DALLAS — There were more than 400 small white crosses, each placed in plastic flower pots, lining a full mile of Dowdy Ferry Road in south Dallas over the weekend.
And although it’s something Jeremy Boss has done now three different times, he'd like to hope he wouldn't have to do it at all. "The placing of the crosses is awareness," Boss said of the third annual effort by his group the Dowdy Ferry Animal Commission.
The volunteers have counted every dog carcass they've found since 2015. Evidence that has led the city of Dallas to install surveillance cameras, and led Boss and his volunteers to install a series of hidden cameras of their own to catch people in the act dumping trash, and dumping animals. "I have found some incredibly heartbreaking things," said Meagan Probus of the Dowdy Ferry Animal Commission of the dogs she's found discarded in trash bags, boxes, and simply dumped along Dowdy Ferry. "So we combat this in order to save as many lives as we can."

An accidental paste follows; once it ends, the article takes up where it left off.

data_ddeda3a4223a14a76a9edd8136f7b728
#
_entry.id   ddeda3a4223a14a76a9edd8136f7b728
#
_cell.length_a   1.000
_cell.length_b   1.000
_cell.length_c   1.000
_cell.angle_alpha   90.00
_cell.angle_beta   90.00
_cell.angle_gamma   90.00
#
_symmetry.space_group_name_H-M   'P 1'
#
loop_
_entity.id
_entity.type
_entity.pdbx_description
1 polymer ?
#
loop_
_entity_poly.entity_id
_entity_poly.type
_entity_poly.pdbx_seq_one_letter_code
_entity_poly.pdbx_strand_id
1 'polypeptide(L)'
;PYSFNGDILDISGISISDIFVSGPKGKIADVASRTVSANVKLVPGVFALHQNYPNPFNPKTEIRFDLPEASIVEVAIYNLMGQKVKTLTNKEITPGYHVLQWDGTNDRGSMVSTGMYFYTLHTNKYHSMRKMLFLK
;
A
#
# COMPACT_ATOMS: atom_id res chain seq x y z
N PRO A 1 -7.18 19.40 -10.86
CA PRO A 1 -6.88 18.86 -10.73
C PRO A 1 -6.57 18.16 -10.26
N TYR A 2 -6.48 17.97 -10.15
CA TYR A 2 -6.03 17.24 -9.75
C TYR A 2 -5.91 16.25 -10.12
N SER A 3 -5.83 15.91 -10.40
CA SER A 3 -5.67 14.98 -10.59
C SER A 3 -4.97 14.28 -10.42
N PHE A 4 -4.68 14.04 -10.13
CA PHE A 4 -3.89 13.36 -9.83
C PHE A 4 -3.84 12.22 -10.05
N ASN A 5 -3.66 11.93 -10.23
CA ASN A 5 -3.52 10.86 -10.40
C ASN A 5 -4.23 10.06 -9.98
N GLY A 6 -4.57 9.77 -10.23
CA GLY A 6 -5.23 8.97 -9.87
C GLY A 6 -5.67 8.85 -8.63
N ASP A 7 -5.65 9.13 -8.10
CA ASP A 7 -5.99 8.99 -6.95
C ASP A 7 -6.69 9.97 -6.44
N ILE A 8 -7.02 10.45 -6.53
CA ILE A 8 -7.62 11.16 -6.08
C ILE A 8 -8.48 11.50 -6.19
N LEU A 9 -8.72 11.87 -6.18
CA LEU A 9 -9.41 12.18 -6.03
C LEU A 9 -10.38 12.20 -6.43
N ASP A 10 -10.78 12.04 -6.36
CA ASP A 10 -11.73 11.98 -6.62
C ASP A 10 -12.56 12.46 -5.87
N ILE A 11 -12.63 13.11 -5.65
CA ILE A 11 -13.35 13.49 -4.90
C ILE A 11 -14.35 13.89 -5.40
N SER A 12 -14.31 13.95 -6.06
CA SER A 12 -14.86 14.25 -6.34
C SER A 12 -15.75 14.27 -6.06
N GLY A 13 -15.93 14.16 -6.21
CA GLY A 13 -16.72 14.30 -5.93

"The problem absolutely has not been solved," Boss said. In fact, while removing the 400-plus crosses after the weekend display, they found another dead dog. And, as of Tuesday, the total found since the display of crosses was removed has grown to eight.
"And it's only Tuesday. So from Saturday to today, that's three days we've got eight more dead dogs that we have found," Boss said.
But Jeremy Boss believes his army of volunteers, the hidden cameras that both he and the city have installed, are making a difference: making dog owners, and abusers, think twice. "Well, I'm seeing some changes. I'm seeing some progress. Slow progress is better than no progress."
Progress, they'll keep fighting for, until they don't have to place hundreds of crosses here anymore.